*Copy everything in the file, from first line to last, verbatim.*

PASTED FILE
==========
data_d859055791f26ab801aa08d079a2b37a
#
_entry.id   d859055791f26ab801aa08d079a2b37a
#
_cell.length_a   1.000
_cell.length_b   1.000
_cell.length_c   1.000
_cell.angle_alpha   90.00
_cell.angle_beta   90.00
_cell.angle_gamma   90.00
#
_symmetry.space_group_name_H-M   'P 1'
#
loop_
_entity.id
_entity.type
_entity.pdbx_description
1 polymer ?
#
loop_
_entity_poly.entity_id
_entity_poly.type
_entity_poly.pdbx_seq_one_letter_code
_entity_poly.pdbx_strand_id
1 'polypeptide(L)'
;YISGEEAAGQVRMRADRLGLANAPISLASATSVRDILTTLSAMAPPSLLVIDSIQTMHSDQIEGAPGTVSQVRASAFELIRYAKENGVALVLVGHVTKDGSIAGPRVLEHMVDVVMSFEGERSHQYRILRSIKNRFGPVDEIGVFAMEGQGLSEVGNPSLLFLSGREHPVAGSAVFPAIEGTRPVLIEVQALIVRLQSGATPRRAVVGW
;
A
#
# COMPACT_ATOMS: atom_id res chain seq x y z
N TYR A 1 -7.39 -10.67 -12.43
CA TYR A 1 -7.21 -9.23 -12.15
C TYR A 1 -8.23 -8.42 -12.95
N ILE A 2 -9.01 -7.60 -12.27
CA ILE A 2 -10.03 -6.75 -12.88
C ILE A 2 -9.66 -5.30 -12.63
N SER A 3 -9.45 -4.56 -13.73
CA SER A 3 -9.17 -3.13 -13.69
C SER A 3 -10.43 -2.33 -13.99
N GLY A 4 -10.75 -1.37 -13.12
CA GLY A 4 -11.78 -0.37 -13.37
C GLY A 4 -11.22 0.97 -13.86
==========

data_d859055791f26ab801aa08d079a2b37a
#
_entry.id   d859055791f26ab801aa08d079a2b37a
#
_cell.length_a   1.000
_cell.length_b   1.000
_cell.length_c   1.000
_cell.angle_alpha   90.00
_cell.angle_beta   90.00
_cell.angle_gamma   90.00
#
_symmetry.space_group_name_H-M   'P 1'
#
loop_
_entity.id
_entity.type
_entity.pdbx_description
1 polymer ?
#
loop_
_entity_poly.entity_id
_entity_poly.type
_entity_poly.pdbx_seq_one_letter_code
_entity_poly.pdbx_strand_id
1 'polypeptide(L)'
;YISGEEAAGQVRMRADRLGLANAPISLASATSVRDILTTLSAMAPPSLLVIDSIQTMHSDQIEGAPGTVSQVRASAFELIRYAKENGVALVLVGHVTKDGSIAGPRVLEHMVDVVMSFEGERSHQYRILRSIKNRFGPVDEIGVFAMEGQGLSEVGNPSLLFLSGREHPVAGSAVFPAIEGTRPVLIEVQALIVRLQSGATPRRAVVGW
;
A
#
# COMPACT_ATOMS: atom_id res chain seq x y z
N TYR A 1 -7.39 -10.67 -12.43
CA TYR A 1 -7.21 -9.23 -12.15
C TYR A 1 -8.23 -8.42 -12.95
N ILE A 2 -9.01 -7.60 -12.27
CA ILE A 2 -10.03 -6.75 -12.88
C ILE A 2 -9.66 -5.30 -12.63
N SER A 3 -9.45 -4.56 -13.73
CA SER A 3 -9.17 -3.13 -13.69
C SER A 3 -10.43 -2.33 -13.99
N GLY A 4 -10.75 -1.37 -13.12
CA GLY A 4 -11.78 -0.37 -13.37
C GLY A 4 -11.22 0.97 -13.86